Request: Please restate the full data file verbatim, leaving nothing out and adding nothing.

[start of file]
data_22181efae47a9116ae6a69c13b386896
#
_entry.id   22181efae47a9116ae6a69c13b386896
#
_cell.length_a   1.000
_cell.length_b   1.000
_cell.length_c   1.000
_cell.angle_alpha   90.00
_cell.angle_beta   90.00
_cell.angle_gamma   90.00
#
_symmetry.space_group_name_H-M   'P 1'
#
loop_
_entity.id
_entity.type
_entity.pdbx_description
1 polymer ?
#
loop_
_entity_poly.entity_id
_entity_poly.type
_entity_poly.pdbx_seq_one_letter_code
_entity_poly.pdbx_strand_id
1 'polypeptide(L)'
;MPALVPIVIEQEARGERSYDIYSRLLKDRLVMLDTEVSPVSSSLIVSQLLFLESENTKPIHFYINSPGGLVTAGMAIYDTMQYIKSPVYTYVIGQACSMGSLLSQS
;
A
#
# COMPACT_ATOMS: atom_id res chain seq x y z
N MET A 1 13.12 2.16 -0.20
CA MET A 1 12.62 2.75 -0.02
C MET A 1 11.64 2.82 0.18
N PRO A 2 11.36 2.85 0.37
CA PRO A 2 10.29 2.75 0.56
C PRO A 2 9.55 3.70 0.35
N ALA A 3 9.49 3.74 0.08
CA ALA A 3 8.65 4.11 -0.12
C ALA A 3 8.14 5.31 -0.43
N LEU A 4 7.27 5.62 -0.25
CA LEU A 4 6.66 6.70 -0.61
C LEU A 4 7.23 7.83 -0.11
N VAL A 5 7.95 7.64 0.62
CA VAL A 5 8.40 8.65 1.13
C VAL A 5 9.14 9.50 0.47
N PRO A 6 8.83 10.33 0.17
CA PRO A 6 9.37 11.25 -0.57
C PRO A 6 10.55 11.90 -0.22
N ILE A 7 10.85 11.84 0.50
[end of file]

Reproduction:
data_22181efae47a9116ae6a69c13b386896
#
_entry.id   22181efae47a9116ae6a69c13b386896
#
_cell.length_a   1.000
_cell.length_b   1.000
_cell.length_c   1.000
_cell.angle_alpha   90.00
_cell.angle_beta   90.00
_cell.angle_gamma   90.00
#
_symmetry.space_group_name_H-M   'P 1'
#
loop_
_entity.id
_entity.type
_entity.pdbx_description
1 polymer ?
#
loop_
_entity_poly.entity_id
_entity_poly.type
_entity_poly.pdbx_seq_one_letter_code
_entity_poly.pdbx_strand_id
1 'polypeptide(L)'
;MPALVPIVIEQEARGERSYDIYSRLLKDRLVMLDTEVSPVSSSLIVSQLLFLESENTKPIHFYINSPGGLVTAGMAIYDTMQYIKSPVYTYVIGQACSMGSLLSQS
;
A
#
# COMPACT_ATOMS: atom_id res chain seq x y z
N MET A 1 13.12 2.16 -0.20
CA MET A 1 12.62 2.75 -0.02
C MET A 1 11.64 2.82 0.18
N PRO A 2 11.36 2.85 0.37
CA PRO A 2 10.29 2.75 0.56
C PRO A 2 9.55 3.70 0.35
N ALA A 3 9.49 3.74 0.08
CA ALA A 3 8.65 4.11 -0.12
C ALA A 3 8.14 5.31 -0.43
N LEU A 4 7.27 5.62 -0.25
CA LEU A 4 6.66 6.70 -0.61
C LEU A 4 7.23 7.83 -0.11
N VAL A 5 7.95 7.64 0.62
CA VAL A 5 8.40 8.65 1.13
C VAL A 5 9.14 9.50 0.47
N PRO A 6 8.83 10.33 0.17
CA PRO A 6 9.37 11.25 -0.57
C PRO A 6 10.55 11.90 -0.22
N ILE A 7 10.85 11.84 0.50